As the 2024 legislative session approaches, there are several ongoing and pending legislative and regulatory processes that will impact the cost of energy, both electric and fossil fuels, for manufacturers and other businesses. The following is a brief overview of two of these tracks, and we encourage you to contact us at firstname.lastname@example.org if you would like to be kept up to date on related developments and consider options for engaging legislators and regulators in the coming months.
Clean Heat Standard
The Public Utility Commission opened a proceeding this summer to develop rules implementing a Clean Heat Standard program, under which fossil fuel sellers (those who initially own the fuel imported into Vermont for sale) would have to purchase tradable credits in order to sell non-highway transportation fuels. They could also earn credits through supporting certain types of efficiency or fuel switching projects. What these credits will cost is not known and will not be until the program is developed – there is no cap on price impacts. A very rough estimate from ANR earlier this year was that the initial price could be 70 cents a gallon roughly equivalent across fuel types, but higher estimates have been suggested.
During the development of the legislation creating this program earlier this year, the language and the policy discussion focused on heating and heating fuel. However, as written the law would also include industrial and commercial processing fuels and the Legislature never fully investigated or discussed the economic impact of including these fuels, or the merits of including them in the first place given that opportunities to mitigate costs through efficiency or fuel switching are not available for these applications to the extent that they are for space heating.
Moreover, although the Legislature did adopt some amendments – or versions of amendments – offered by AIV with the support of other business organizations to call attention to the risk that industrial and commercial customers will not have equitable access to cost saving projects, they did not address a very significant problem for these customers. Specifically, the bill does not allow credits for projects that switch from one fossil fuel to another. This takes off the table support for projects, such as switching from oil to natural gas/propane, that could be the most likely options available for industrial and commercial operations, especially for processing applications.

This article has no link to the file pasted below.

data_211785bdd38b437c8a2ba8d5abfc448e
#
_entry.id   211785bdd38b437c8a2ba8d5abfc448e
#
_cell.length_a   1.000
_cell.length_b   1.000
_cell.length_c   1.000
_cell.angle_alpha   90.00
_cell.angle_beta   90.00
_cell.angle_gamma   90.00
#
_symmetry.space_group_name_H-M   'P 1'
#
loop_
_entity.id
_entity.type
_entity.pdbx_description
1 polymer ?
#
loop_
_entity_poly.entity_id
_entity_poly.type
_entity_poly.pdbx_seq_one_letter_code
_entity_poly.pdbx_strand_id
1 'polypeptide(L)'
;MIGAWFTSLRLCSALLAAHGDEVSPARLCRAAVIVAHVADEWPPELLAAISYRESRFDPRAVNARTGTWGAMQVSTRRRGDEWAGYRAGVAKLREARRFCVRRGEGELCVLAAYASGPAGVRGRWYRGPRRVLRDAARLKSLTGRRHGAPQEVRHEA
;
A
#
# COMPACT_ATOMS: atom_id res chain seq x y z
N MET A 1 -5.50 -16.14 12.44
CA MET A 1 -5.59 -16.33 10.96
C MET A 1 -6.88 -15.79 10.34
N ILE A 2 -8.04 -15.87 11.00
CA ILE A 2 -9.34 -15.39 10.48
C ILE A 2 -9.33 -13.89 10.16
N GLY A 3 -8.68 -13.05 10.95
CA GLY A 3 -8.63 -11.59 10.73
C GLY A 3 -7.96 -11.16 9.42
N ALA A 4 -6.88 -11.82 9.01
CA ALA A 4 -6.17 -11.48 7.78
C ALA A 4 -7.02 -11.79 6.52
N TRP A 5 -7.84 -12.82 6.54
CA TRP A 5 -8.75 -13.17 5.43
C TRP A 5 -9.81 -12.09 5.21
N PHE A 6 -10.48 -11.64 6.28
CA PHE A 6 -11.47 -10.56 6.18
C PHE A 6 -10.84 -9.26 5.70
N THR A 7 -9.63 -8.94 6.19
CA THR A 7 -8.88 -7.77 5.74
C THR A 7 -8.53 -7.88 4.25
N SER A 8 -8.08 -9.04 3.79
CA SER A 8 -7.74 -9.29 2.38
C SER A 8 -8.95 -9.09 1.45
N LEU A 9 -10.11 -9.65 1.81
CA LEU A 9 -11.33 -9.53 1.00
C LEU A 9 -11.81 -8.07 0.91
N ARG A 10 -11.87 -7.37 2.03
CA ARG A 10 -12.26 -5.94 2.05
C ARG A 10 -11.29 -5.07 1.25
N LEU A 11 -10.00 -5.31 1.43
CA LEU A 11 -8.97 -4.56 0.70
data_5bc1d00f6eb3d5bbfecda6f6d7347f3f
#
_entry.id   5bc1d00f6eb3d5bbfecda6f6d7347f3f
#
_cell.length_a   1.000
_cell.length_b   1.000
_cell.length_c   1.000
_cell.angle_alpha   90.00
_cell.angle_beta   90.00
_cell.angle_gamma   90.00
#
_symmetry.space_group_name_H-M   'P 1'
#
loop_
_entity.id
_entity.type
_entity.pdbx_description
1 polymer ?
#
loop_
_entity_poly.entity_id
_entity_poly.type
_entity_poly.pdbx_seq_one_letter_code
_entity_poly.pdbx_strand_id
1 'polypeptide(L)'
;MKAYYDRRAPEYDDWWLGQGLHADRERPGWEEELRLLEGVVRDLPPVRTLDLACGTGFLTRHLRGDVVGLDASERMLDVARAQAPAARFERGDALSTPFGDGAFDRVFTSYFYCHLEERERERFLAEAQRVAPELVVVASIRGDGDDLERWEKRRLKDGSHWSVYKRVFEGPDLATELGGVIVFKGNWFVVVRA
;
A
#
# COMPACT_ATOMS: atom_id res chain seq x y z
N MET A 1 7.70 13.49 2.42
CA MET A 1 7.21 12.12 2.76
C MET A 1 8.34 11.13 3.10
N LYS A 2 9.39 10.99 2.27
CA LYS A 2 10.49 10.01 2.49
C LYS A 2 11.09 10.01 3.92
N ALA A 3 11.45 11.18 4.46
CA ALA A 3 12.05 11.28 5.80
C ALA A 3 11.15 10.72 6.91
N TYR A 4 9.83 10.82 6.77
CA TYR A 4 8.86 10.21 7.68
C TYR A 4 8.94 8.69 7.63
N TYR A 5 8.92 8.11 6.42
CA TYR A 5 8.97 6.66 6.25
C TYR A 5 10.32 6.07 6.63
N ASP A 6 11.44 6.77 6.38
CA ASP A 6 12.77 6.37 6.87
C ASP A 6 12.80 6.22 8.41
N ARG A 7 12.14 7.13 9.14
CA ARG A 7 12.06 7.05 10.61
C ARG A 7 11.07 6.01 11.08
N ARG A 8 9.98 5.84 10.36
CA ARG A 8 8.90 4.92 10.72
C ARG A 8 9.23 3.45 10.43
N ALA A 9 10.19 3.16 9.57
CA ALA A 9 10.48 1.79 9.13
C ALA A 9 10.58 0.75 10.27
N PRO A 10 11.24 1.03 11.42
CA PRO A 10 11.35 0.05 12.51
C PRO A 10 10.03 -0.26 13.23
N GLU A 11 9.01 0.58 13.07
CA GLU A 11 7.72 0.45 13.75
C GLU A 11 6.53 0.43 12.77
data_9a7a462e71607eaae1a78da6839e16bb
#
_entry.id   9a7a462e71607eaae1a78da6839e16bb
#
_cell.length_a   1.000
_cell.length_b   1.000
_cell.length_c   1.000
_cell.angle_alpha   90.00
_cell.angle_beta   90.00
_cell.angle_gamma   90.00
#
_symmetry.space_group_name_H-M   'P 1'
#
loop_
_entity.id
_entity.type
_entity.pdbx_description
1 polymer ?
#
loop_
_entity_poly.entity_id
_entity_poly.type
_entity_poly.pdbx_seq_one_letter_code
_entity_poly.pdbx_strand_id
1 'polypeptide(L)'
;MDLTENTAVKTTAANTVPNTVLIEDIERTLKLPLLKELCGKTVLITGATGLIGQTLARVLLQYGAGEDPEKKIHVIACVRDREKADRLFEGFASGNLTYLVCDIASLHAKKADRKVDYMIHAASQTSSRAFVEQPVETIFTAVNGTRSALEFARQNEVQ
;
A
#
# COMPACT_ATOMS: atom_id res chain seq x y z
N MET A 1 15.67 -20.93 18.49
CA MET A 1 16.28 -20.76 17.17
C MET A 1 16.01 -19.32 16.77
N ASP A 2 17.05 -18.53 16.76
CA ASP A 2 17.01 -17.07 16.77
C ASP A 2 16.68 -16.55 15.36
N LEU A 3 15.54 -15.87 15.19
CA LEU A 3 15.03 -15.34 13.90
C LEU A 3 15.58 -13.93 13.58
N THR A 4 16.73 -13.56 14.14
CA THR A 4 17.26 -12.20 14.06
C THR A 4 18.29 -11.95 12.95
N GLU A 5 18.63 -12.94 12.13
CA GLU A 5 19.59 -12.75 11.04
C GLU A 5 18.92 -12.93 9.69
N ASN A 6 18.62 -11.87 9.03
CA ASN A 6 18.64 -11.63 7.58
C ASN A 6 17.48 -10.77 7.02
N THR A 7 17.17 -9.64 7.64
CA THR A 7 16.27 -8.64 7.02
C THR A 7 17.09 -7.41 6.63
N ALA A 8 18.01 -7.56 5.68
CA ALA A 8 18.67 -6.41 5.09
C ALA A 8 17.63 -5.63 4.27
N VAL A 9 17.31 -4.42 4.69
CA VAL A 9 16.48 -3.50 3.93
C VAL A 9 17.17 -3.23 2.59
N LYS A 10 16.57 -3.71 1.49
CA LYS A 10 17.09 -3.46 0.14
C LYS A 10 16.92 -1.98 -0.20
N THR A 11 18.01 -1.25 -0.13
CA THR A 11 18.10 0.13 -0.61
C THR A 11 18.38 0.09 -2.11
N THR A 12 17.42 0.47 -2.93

The PUC is due to present the Legislature with proposed rules to implement the CHS in January 2025, and the Legislature is supposed to pass legislation to officially enact the program. AIV is engaging in the PUC process leading up to that to identify changes or provisions to address commercial and industrial concerns, and to advocate for those that are within the authority of the PUC to include. Those that are outside that authority will need to be brought up in the Legislature this coming session.
If your company relies upon fossil fuel for manufacturing and other commercial and industrial processing applications, or even just for space heating, we would encourage you to contact us at email@example.com to discuss how you could be impacted, keep you informed about developments, and consider ways you might engage with the PUC or legislators to advocate for positive changes.
Renewable Energy Standard
The Legislature also passed legislation this year creating the Renewable Energy Standard Reform Working Group, a group of legislators and energy stakeholders, to consider and recommend changes to Vermont’s RES, including drafting legislation for consideration during this coming legislative session.
AIV is a member of the working group.
Some of the specific questions charged to the working group include:
(1) whether any changes to Vermont’s existing renewable energy requirements, or other energy policies, are needed to increase grid stability, resiliency, modernization, and reliability;
(2) identifying any barriers to moving to a 100 percent renewable standard for all electrical utilities by 2030;
(3) recommending cost effective procurement policies to increase new renewable energy, storage, and flexible load management to offset increasing in-state load, improve grid stability and resiliency, and that consider integrated resource planning electric load growth projections;
(4) whether increasing the requirement for out-of-state renewable procurements within or delivered into the ISO-New England territory can ensure affordable electric rates;
(6) evaluating the impact recommended legislative changes to procurement programs will have on Vermont jobs and the Vermont economy
The ultimate recommendations of the working group could have negative impacts on commercial and industrial ratepayers to the extent that new and/or more constraining mandates could drive rates higher than necessary. But there are also opportunities to provide greater flexibility for utilities to find more affordable ways to meet Vermont’s energy needs with clean generation.
AIV will be engaging to move the working group’s recommendations toward embracing clean energy in addition to just renewables and allowing the utilities the maximum flexibility to find the best fits for affordability and reliability. However, regardless of the draft legislation proposed, all related issues will be up for contentious debate in the new legislative session.
If electricity costs are an important issue for your company, we would encourage you to contact us at firstname.lastname@example.org to discuss how you could be impacted, keep you informed about developments, and consider ways you might engage with legislators to advocate on these issues.